Bus 

50 Years of NEOPLAN Skyliner: Shuttle to the Jackpot

What bus would make a finer shuttle to Las Vegas or Atlantic City than the NEOPLAN Skyliner? The double-decker has combined flexibility, glamour and comfort since the rubber first met the road 50 years ago, capturing hearts along the way in the USA’s gambling centres and beyond.

42 NEOPLAN Skyliners with gold-coated windows and high-performance air conditioning system were used as shuttle buses to Golden Nugget hotels’ casinos in the 1980’s.

  • 42 NEOPLAN Skyliners used as shuttle buses to Golden Nugget hotels’ casinos
  • Gold-coated windows and high-performance air conditioning system with extra motor for cool interior temperatures
  • NEOPLAN has sold around 15,000 coaches in US market, including gas-powered double-deckers

The attraction of gambling lies in its unpredictability, and a place like Las Vegas depends on this thrill. But while luck is king in the casinos, the Golden Nugget hotels played it safe with their shuttle service in the 1980s, opting for the NEOPLAN Skyliner. Ultimately, this bus has continued like no other to stand for exclusive quality, offering wide freedom of choice in custom request fulfilment.

Two NEOPLAN Skyliner series were used as shuttles to transport enthusiastic punters from the city to the Golden Nugget Casinos. 20 vehicles have run the transfer route from Los Angeles to Las Vegas since 1981, with 22 more starting shuttle services between New York and Atlantic City from 1983 onwards. The first six-wheel series drew on black paintwork with golden lettering and hubcaps for its look. The buses for the East Coast route were in fact based on the same model, but given an update. To live up to their name, these Golden Nugget buses’ window panes were gold vacuum-coated. But an impressive appearance was not the only factor at play. Windows coated this way dimmed the intense sunlight and reduced heating levels in the interior. In any case, there was also an especially large air-conditioning system on board, which was not powered in the usual way by the vehicle engine but had its own motor.

Another of the second series’ innovations was its use of Nirosta (stainless steel) on the body. A neat instance of this was the wide strip of Nirosta that separated the two decks and underlined the Golden Nugget lettering, for instance. The strip was gold-anodised, which makes the surface especially scratch-resistant, adding a long-lasting lustre. The interior equipment was also impressive across the board. A Swiss company produced a custom range of exclusive seat covers specially for these vehicles. These were – what else? – golden in colour, ringed by bands of red and black. Detroit V8 engines and Allison automatic gearboxes provided the power.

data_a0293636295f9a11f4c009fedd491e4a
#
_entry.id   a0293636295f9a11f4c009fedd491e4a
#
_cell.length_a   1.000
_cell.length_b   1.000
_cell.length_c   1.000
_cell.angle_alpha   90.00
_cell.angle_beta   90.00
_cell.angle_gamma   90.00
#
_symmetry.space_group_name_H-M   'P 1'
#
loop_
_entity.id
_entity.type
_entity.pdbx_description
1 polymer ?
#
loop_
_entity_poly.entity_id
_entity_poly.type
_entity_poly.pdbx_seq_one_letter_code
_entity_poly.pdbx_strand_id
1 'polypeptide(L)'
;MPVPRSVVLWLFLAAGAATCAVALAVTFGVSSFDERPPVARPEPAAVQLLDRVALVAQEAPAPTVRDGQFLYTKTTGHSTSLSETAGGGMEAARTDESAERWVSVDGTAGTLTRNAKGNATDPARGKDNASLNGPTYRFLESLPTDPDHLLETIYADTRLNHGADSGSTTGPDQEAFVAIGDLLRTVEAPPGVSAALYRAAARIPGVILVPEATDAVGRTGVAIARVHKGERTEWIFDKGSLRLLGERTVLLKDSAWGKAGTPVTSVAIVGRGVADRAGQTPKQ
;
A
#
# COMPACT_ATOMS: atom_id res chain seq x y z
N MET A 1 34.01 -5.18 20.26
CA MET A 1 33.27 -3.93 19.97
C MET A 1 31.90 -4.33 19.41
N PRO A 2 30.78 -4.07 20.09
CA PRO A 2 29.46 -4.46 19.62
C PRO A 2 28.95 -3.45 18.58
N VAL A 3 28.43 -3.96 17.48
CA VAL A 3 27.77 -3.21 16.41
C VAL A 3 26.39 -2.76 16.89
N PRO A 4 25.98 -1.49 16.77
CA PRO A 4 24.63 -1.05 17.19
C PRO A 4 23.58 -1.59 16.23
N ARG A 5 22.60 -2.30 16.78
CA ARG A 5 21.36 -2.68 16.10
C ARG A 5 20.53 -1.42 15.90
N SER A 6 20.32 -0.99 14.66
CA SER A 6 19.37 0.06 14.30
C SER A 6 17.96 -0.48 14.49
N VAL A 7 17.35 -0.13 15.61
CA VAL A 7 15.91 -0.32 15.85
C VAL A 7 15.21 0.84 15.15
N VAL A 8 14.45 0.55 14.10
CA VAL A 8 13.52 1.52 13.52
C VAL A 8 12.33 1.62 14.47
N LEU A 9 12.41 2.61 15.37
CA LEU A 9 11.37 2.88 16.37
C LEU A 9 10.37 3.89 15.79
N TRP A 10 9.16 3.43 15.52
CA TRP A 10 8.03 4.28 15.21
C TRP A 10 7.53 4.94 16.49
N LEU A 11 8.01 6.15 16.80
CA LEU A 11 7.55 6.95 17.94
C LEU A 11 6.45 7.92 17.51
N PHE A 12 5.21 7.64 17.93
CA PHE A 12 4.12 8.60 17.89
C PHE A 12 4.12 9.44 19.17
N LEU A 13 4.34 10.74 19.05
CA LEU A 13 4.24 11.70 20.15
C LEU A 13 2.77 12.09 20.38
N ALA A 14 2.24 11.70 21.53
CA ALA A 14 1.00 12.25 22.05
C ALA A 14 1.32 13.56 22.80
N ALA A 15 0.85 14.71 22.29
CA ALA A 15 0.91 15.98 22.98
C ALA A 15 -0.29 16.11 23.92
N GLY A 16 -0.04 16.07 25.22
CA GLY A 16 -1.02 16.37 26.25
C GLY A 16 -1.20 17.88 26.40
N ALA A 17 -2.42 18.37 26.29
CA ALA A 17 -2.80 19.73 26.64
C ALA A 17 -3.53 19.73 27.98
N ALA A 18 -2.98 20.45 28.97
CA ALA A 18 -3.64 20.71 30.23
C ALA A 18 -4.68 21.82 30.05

A journey of roughly 200 km separated New York from Atlantic City. The concept was straightforward: a return trip cost $20 and each passenger could redeem $10 aboard the bus in the form of chips. In a similar vein, the order for the buses itself was simple yet spectacular. Steve Wynn, then owner of the Golden Nugget hotels in Las Vegas and Atlantic City, personally took the time to select the buses in the second series. On a trip to Europe, he spent a few weeks in Nice. There was already a large-scale shuttle bus system in place in Atlantic City to bring in potential casino guests from the New York area. An underground bus station at the Golden Nugget hotel was under construction by that time. Only the buses for it were lacking. So, in the course of an excursion to Vienna, he also made his way to the NEOPLAN plant in Stuttgart. Wynn was deeply impressed by the flexibility in production, which provided a wide range of options to meet custom requests like no other manufacturer could offer. Afterwards, he promptly invited NEOPLAN’s senior management team to Nice. Bob Lee, a former director of the Stuttgart-based bus manufacturer, recalls that “the talks were held in his hotel suite around 12 noon. The ideal time to also reach banks in New York.” The bus makers must have made the right impression. “We only believed our success the next day when Else Auwärter, then in charge of finances, came running downstairs and asked what we had been up to. Such and such a sum had landed in the account. It was a down payment far beyond what we were used to,” Lee adds.

Despite Las Vegas and Atlantic City being far apart in the West and on the East Coast, the latter city was unable in the long run to hold its own as a major gambling location. Regardless, NEOPLAN’s presence in the US market has still been a full-fledged success. Between 1981 and 1995, the company sold 15,000 buses manufactured at a dedicated plant in Lamar, Colorado. Some 1,300 went to the City of Los Angeles for service on routes, 700 of them gas-powered. Even at that time, mass-production alternatives to diesel existed. Bob Lee reflects that “today, I sometimes think today of how we have truly managed to sell our double-deckers all around the world. That happened because we created a combination no-one else could offer the same way: flexibility in executing ideas, efficiency and cost-effectiveness.”